Channels and context in Web 2.0

A couple of recent instances have reminded me of how much communication has changed. (And some will read this post and say ‘so tell me something I don’t know’.)

But they represent such a challenge, to some of the assumptions underpinning  the communication function in organisations, that I want to highlight them.

You can’t keep a message in just one ‘channel’

I have a very close involvement in children’s services, so follow any issues touching on the welfare of children closely. So when a recent radio stunt set a dangerous precedent regarding the welfare of a child, I rattled off a response to the Australian Communications and Media Authority.

They rang me, and the first question they asked was ‘had I heard the broadcast’? I didn’t need to. The message, and the offending interview, was all over the web.

There’s a real issue here for regulatory authorities who monitor and have authority over particular channels. And a real issue for organisations that think they can still ‘control’ the message. If the topic is interesting enough, someone will take it, tweet it, link to it, bookmark it, discuss it and comment on it.

If you have a role in managing (note that I don’t say ‘controlling’) that message in any way, you need to be engaged in all those possible channels.

The new order has fewer contextual guides

Context in communication is provided by the format, the channel, and the relationship. We have had a myriad of well understood rules that sit around what we read each day. But new channels and user generated content change those rules.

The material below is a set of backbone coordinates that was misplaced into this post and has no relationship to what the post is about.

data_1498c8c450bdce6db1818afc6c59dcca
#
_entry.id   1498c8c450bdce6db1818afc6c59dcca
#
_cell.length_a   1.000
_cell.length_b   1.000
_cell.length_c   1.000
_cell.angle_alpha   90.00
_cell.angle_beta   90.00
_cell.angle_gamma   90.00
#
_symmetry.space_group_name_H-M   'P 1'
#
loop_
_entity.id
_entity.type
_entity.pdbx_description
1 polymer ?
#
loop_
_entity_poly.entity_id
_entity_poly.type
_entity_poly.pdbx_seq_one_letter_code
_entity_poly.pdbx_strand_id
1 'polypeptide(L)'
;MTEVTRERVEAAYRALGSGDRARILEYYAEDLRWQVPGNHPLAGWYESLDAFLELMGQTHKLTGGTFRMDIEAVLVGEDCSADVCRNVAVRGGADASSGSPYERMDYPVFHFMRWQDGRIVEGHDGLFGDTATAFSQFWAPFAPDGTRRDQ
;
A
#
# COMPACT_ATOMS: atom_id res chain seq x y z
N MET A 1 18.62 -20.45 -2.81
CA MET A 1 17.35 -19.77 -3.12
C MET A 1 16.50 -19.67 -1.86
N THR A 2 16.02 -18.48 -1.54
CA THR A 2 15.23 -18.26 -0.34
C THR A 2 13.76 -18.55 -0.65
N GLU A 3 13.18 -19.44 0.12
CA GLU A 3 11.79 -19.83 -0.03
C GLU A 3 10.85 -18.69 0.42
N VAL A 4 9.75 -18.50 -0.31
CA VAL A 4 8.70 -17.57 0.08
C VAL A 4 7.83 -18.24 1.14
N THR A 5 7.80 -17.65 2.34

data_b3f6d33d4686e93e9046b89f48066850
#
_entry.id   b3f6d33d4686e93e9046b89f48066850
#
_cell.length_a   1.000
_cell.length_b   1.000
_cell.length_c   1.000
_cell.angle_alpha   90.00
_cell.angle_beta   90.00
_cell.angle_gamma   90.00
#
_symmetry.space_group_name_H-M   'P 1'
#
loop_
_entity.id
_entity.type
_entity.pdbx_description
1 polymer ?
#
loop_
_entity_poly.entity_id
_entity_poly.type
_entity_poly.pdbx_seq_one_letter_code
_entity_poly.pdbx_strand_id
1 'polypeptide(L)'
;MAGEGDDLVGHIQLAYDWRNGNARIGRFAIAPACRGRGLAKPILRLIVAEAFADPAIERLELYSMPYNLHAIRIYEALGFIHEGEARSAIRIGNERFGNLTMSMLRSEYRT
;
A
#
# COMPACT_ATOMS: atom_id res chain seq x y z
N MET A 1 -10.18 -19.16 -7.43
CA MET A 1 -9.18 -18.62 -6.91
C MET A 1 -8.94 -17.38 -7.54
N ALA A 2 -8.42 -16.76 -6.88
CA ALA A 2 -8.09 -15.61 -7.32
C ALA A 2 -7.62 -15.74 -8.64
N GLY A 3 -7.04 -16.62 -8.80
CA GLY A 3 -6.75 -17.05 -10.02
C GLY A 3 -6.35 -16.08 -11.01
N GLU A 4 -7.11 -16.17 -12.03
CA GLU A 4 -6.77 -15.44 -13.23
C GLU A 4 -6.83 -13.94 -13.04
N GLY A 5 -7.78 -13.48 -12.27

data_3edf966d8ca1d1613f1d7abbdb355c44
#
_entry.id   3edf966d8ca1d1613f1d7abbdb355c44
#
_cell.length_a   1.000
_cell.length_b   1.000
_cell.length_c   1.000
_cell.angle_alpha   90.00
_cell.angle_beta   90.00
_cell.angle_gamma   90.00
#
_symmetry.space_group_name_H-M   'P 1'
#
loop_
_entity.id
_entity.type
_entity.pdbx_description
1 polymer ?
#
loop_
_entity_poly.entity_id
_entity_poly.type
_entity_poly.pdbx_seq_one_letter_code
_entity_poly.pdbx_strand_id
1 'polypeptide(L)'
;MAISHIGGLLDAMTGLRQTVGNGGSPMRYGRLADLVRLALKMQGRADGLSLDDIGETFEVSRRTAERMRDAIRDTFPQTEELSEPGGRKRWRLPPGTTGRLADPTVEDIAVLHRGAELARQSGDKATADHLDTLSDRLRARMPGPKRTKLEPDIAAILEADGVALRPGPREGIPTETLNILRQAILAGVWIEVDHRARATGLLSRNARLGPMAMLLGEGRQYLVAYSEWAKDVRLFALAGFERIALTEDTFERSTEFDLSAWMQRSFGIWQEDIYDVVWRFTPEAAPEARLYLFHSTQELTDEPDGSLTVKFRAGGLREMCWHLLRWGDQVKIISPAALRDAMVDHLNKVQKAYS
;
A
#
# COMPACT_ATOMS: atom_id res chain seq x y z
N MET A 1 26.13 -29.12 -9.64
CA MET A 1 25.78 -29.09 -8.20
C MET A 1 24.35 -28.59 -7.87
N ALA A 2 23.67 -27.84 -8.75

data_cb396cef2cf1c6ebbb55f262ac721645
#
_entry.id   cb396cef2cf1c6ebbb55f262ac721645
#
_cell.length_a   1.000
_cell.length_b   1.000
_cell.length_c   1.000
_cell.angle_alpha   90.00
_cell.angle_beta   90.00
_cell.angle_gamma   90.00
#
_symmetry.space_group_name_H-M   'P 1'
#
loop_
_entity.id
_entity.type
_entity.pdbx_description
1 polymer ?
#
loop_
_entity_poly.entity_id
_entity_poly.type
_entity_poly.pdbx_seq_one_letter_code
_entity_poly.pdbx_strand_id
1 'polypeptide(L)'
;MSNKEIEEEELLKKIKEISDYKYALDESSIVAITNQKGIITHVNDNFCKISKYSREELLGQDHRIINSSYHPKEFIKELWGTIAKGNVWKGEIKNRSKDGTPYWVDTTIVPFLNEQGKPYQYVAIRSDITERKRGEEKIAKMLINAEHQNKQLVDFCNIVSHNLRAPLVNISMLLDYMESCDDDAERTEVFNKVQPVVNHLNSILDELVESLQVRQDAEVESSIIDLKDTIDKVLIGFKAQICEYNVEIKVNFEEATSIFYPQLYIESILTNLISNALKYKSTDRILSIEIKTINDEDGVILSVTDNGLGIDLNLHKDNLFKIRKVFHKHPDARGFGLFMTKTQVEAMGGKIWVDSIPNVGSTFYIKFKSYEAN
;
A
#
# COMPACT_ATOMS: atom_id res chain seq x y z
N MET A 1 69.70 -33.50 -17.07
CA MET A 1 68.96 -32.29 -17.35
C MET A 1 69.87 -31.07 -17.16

On one of my Twitter accounts, I frequently link to interesting articles online. I will always add the shortened url to my first tweet. But after that, it there are several tweets, I am reluctant to give up 30 characters of my 140 to repeating the url. I’ll usually finish up by putting the url in again, sort of like a bookend.

I am assuming that my followers, knowing what I usually tweet about, will understand the ‘set’. A great number of them, with whom I actively communicate, will also know ‘my voice’. They’ll have a fair idea as to what is opinion, and what is reportage.

So the contextual guides are there for experienced players. Many of those contextual guides rely on the fact that it is a transaction, not a one way broadcast. If every single tweet has to stand alone, then I’ve lost the conversation. Or 140 characters is simply not enough.

There is still control in the new order, but it is of a different shape and hue now.

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